A lovely view from one’s balcony is something all of us look for when selecting a house. But despite having such houses, people residing near Hussain Sagar or Tank Bund have to keep their doors and windows closed, and cannot venture onto their balconies. The reason: the foul odour emanating from the lake.
Twenty-eight-year-old Deepti told The News Minute, ‘’I have got this wonderful view of Hussain Sagar Lake from my home, but unfortunately I cannot open my windows neither can I enjoy the breeze. All I am left with is the stench from tank bund. We had invested in the home for the view and the fact that it has such good ventilation and air but every day we are forced to wake up to the stench. We are anxiously waiting for the government to do something about the tank bund as promised’’.
The problem is most evident in the summer, and is a major let-down for Hyderabad, since Hussain Sagar is one of the most famous tourist spots in the city. Hussain Sagar which was constructed in 1562 was the first source of water supply in Hyderabad before Himayat Sagar and Osman Sagar were built.
The Hyderabad Metropolitan Development Authority (HMDA), which has been alerted of this problem numerous times, had taken up a series of measures to clean the lake, but these have been ineffective, and the foul smell still continues to annoy tourists and nearby residents.
Zachary Phalange, a foreign tourist who visited Hussain Sagar some months ago, had posted the Facebook page for Hussain Sagar saying, ‘’Large bodies of water traditionally make for great tourist attractions but this was an extreme letdown. The lake smells bad possibly due to it being a sewage collection zone’’.
The lake is severely polluted with floating waste material such as polythene bags, covers, plastics, food-wrappers, debris from the immersion of idols during festivals, domestic sewerage and solid waste from Balkapur, Banjara, Kukatpally and industrial effluents from Kukatpally Nala.
Hussain Sagar during Ganesh Immersion
HMDA had also taken up a project with funding from the Japan International Cooperation Agency(JICA) in November 2012 to restore Hussain Sagar lake to its earlier glory. The target of this project is to ensure that the water is cleaned enough to be of bathing quality in the long run. All the sewage coming to Hussain Sagar has been diverted away from the lake by constructing Interception and Diversion Pipelines according to the project’s Facebook page.
The objectives and developments of this project include: Two Sewage Treatment Plants (STPs) completed and commissioned in Nov 2013 are releasing 50 Manual lymphatic drainage(MLD) treated water of highest quality in the lake, Dredging of sediments from the confluence of 3 nallas and lake in a radius of 500 meters has been completed, removal of sediments and aeration on Kukatpally nalla at Necklace road has started in December 2014, the Dissolved Oxygen levels that were earlier Nil have now reached 4-5 mg/l, lots of aquatic fauna is also reappearing in the lake, entire shoreline is restored through greenery, parks, small ponds and walkways around the periphery that makes Hussain Sagar look very beautiful, regular picking of garbage, plastics and other solid waste from the shores is done on a daily basis to maintain a clean and beautiful look.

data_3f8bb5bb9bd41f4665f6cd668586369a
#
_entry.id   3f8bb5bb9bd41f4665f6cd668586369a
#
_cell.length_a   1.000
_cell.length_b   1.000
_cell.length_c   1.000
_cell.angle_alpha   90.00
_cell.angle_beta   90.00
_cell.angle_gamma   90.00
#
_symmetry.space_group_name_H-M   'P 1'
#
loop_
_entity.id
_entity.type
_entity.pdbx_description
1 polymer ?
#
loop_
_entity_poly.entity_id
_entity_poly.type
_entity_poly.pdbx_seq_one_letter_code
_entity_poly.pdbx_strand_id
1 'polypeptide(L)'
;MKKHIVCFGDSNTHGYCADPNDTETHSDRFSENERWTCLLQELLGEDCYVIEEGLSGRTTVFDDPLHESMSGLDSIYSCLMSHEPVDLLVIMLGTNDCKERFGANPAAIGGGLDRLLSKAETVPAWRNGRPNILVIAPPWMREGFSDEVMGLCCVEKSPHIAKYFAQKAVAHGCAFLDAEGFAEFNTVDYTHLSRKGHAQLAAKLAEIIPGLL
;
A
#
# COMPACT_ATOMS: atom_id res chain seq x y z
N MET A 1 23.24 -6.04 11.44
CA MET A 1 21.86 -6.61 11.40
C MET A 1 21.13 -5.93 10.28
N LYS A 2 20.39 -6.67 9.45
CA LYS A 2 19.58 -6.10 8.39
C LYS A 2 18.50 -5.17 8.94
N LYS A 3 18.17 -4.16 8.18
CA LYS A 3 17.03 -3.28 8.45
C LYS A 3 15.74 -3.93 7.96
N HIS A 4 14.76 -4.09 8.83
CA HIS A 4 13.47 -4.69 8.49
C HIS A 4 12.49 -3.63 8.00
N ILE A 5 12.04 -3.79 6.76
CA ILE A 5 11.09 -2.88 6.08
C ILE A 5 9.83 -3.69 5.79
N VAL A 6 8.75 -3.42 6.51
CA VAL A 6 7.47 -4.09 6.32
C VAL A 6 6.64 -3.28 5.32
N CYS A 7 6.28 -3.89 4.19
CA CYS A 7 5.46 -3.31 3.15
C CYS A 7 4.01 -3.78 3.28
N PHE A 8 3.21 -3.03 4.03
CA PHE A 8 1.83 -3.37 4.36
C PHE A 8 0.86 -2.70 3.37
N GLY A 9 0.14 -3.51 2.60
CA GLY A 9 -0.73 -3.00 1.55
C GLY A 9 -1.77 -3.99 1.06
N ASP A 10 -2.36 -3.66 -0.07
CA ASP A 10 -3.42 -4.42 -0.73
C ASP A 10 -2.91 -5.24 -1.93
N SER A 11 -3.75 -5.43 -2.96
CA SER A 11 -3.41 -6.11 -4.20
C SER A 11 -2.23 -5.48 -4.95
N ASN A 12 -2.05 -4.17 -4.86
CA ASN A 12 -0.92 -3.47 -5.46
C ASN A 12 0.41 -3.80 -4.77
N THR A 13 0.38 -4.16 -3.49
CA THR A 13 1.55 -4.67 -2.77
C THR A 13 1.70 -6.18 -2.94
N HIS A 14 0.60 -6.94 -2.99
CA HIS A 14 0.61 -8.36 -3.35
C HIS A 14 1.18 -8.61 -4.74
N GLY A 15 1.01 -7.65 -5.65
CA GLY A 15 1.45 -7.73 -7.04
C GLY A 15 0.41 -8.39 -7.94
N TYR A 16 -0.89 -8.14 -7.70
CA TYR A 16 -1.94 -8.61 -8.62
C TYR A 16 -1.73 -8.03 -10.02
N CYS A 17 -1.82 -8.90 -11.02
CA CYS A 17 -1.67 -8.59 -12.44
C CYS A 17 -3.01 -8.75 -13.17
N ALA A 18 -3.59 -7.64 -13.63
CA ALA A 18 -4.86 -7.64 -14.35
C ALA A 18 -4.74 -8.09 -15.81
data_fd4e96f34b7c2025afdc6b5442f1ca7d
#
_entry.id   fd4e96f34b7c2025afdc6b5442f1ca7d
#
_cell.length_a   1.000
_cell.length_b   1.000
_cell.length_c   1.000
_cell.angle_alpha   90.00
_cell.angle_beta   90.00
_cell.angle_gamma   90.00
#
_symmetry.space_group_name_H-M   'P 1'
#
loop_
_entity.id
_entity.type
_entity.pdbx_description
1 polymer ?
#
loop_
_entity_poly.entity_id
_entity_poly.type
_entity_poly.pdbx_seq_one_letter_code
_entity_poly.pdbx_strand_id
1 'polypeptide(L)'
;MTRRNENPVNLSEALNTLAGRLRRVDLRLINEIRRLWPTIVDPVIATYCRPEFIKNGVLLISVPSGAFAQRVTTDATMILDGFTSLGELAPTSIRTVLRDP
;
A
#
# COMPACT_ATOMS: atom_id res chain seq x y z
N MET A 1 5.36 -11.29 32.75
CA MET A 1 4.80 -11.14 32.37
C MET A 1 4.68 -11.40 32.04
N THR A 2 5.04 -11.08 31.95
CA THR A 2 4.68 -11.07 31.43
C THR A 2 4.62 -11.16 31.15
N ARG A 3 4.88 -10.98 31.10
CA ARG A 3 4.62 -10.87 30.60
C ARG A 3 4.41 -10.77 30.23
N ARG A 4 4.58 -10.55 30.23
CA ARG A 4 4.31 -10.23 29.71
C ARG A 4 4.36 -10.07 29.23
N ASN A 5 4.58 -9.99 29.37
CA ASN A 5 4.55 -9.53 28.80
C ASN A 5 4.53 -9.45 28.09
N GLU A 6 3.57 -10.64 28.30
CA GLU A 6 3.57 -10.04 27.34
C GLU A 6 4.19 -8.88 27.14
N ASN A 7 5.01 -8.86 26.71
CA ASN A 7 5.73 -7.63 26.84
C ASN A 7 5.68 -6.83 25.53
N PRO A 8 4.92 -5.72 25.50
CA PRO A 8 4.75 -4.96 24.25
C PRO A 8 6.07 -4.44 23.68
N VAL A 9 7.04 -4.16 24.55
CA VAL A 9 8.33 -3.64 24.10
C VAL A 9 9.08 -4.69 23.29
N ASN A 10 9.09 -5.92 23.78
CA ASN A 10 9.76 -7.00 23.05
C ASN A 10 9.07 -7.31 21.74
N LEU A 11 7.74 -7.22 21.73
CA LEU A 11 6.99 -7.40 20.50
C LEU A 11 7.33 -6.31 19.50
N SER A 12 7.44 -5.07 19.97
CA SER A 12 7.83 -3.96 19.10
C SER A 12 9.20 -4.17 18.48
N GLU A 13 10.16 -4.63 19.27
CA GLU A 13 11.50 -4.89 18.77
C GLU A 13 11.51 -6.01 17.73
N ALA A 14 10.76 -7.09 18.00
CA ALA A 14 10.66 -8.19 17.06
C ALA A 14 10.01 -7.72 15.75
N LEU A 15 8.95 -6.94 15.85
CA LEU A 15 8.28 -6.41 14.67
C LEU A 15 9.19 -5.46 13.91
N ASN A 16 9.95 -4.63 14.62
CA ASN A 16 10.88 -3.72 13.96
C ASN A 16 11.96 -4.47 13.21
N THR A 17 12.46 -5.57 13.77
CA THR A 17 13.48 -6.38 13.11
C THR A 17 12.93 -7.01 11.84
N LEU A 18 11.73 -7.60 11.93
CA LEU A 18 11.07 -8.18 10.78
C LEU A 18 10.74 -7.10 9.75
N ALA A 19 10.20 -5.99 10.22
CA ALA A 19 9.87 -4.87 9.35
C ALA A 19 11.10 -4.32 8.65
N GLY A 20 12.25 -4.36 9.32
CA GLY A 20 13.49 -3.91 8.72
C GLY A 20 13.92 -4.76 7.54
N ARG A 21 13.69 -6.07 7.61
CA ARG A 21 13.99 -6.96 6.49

A Clean Hussain Sagar Campaign has also been launched since November 2013 to highlight the efforts on cleaning the lake as well as encourage citizens about the need to prevent littering of the lake. Despite all these efforts, the situation has not changed.
Senior Lake activist Subba Rao, told The News Minute, ‘’The whole problem is that we cannot clean the lake unless we address the source area of where the water comes from and Hussain Sagar is almost spread around 280 sq. km and also has several industrial associations. How can you clean up this lake without bringing management practices and that was the thing which was totally neglected? We have to be more stringent in industrial areas, just diverting the lake to Musi river will not save the lake’’.
Speaking about the financial implications, he said, ‘’Everybody is focusing on cleaning of the lake but no one is talking about financial implications. JICA gave a loan of Rs 350 crores for the restoration project of Hussain Sagar Lake in 2012 and the project is going to end very soon but where are the results’’.
‘’From past many years,s the government is trying to clean the lake under this project but where is the result? There is no debate on the loans which government is taking and, our future generations will have to pay the interests of these loans and they will only face the financial implications, I don’t want my future generation to pay these loans without any successful results, he added.